I can’t emphasize just how much fun I had at this past April’s Agave Heritage Festival in Tucson. I met a truly incredible assortment of people, learned more than I could have ever expected, tasted extraordinary things, and was introduced to a corner of the country that has me hooked on the Southwest. There are all the cliches (photo from the tourist brochure in the 50’s) about Tucson but it really is unique and knows how to get behind a festival like this. Not only were events packed with fun loving people but the local weekly paper ran a fantastic preview cover story on the festival by no other than local luminary Gary Paul Nabhan.
What makes Tucson a natural home for an agave festival?
While I only had a week to observe the place, it’s clear that Tucson has its own thing going on. It feels kind of like Austin or Santa Cruz before they were swallowed by development and all of the attention from technology companies. But the bigger question is what makes Tucson attractive for those of our ilk in the agave and mezcal worlds? It’s this rather unique Venn diagram of horticultural people (nurseries and public gardens are everywhere), academics (the University of Arizona is right there so there are academics attending as well as special lectures and roundtables at the university), gastronomy, history, and geography which makes Mexico, in particular bacanora, very close. Visitors from Chihuahua came because it was “an easy drive” of five hours…
There were academics talking to horticulturalists talking to distilling hobbyists talking agave and mezcal activists. Heirloom seed saving initiatives overlapped with the people focused on climate change and indigenous history. It’s quite a vivid culture, and it pulls people in from far and wide. The bat specialists alone were an amazing sub culture of activists and people doing field work across the border region. They even have their own magazine.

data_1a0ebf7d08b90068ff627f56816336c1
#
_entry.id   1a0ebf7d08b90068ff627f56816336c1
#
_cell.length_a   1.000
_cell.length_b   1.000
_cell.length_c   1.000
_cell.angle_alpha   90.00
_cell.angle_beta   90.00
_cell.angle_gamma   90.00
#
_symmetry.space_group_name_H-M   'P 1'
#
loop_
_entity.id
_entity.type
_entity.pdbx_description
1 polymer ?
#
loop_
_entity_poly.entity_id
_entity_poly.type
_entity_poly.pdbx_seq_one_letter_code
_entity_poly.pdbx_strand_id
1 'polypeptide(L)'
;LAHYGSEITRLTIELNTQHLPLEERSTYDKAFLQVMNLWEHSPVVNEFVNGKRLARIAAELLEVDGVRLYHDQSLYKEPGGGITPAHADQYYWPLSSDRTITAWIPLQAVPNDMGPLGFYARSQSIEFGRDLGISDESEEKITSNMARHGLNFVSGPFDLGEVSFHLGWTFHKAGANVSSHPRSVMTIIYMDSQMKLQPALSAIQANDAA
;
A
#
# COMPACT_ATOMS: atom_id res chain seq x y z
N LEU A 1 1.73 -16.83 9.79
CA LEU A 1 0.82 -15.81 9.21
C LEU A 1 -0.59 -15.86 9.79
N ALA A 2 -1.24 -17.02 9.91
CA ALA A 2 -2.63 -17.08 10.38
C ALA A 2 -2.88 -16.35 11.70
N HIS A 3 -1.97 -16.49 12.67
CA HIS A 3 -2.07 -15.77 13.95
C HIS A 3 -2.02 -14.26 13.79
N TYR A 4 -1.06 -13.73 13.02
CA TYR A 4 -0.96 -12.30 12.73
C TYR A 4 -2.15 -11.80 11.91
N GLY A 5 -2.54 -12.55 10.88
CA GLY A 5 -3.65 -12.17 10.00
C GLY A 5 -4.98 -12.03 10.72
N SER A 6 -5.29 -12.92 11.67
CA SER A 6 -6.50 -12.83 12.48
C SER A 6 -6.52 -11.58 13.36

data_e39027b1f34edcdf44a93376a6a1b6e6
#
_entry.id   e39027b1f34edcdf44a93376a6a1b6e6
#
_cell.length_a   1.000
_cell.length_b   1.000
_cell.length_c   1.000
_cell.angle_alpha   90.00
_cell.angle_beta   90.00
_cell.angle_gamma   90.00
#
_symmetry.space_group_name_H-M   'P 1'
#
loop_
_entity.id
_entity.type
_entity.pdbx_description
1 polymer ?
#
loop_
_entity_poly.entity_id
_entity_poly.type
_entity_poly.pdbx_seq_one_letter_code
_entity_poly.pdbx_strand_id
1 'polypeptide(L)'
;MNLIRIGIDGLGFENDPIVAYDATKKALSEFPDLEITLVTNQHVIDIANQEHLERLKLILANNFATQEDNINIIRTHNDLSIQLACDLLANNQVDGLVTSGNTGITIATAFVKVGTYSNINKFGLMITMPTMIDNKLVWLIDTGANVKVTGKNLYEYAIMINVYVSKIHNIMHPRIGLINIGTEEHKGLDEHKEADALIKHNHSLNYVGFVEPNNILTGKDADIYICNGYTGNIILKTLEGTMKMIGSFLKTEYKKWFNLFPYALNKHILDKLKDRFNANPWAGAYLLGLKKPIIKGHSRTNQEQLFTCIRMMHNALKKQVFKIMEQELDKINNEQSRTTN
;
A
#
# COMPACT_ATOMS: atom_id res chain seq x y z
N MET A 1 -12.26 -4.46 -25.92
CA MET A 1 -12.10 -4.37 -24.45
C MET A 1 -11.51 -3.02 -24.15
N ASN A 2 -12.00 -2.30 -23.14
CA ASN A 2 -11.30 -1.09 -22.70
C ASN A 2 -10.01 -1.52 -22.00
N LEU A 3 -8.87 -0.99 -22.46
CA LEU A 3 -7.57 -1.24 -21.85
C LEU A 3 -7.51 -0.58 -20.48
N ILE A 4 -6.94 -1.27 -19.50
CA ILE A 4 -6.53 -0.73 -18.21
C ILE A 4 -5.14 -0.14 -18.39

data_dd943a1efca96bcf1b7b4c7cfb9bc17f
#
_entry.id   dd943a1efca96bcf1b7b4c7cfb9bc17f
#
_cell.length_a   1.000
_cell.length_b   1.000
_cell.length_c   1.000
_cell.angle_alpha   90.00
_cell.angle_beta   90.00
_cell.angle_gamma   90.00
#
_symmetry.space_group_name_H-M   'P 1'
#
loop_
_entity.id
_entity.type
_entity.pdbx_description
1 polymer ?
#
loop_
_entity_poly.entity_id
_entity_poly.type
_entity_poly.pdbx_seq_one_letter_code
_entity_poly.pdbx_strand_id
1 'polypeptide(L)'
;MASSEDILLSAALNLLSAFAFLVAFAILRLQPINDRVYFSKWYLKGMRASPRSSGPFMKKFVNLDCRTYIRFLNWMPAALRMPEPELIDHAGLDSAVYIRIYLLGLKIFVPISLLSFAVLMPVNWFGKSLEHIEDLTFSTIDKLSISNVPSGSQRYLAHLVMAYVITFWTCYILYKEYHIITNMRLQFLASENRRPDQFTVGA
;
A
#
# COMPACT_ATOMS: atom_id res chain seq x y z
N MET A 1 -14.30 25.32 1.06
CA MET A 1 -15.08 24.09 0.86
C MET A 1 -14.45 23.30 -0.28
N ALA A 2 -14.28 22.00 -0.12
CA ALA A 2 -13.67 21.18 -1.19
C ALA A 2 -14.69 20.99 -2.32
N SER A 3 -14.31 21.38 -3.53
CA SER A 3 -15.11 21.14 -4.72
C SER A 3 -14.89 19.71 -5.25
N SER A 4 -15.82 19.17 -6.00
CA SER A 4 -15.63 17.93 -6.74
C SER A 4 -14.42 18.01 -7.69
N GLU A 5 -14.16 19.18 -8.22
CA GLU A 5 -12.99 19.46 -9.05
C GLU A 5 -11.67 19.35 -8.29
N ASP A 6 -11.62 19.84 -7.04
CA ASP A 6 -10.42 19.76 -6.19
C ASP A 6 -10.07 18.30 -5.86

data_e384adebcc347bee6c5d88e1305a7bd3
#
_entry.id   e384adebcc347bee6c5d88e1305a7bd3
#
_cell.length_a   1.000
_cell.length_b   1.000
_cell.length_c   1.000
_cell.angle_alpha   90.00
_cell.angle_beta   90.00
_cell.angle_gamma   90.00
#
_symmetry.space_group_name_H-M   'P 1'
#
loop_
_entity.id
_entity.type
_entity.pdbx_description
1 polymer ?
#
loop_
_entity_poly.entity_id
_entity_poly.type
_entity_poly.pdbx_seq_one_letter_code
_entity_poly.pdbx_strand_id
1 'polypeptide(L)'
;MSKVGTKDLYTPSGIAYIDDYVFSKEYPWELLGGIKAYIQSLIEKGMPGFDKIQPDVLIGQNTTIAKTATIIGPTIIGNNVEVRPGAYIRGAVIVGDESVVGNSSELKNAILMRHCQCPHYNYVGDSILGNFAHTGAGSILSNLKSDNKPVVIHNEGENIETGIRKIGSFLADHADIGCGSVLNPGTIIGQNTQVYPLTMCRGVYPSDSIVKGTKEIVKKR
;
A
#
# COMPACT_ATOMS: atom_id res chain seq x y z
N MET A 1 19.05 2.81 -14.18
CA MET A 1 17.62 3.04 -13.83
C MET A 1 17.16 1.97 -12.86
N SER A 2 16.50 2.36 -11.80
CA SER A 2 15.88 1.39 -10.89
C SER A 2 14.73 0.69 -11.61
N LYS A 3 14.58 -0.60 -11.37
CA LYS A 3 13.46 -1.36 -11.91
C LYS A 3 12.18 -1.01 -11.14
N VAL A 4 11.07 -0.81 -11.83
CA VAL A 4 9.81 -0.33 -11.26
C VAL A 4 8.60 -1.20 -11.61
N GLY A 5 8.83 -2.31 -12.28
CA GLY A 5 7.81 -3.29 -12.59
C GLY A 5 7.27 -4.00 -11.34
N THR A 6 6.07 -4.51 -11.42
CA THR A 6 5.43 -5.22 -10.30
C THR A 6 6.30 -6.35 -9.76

A study in nature
The fact that the festival is larded with scientists, horticulturalists, and people from tons of specialties concerned with the natural world tells you that there’s a critical mass of interest about the local ecosystem and how to sustain it. People like Gary Paul Nabahan, Bill Steen, Wendy Hodgson, Gregg Starr, Tony Burgess, and Francesca Claverie are all closely networked, supporting one another’s initiatives, and have a really open community that welcomed the rest of us as we parachuted in.
Beyond those personalities the impact of nature on Tucson is unmistakable. It’s ringed by mountains and studded with nurseries. The saguaro cacti are much more impressive than all the post cards you’ve seen. And if you happen to be there when the palo verde trees are in bloom, boy are you in for a spectacle that rivals the leaves turning in the Northeast. There are stunning hikes just outside of the city which only get more spectacular the further out you travel. Needless to say, the sunsets are spectacular.
A little history lesson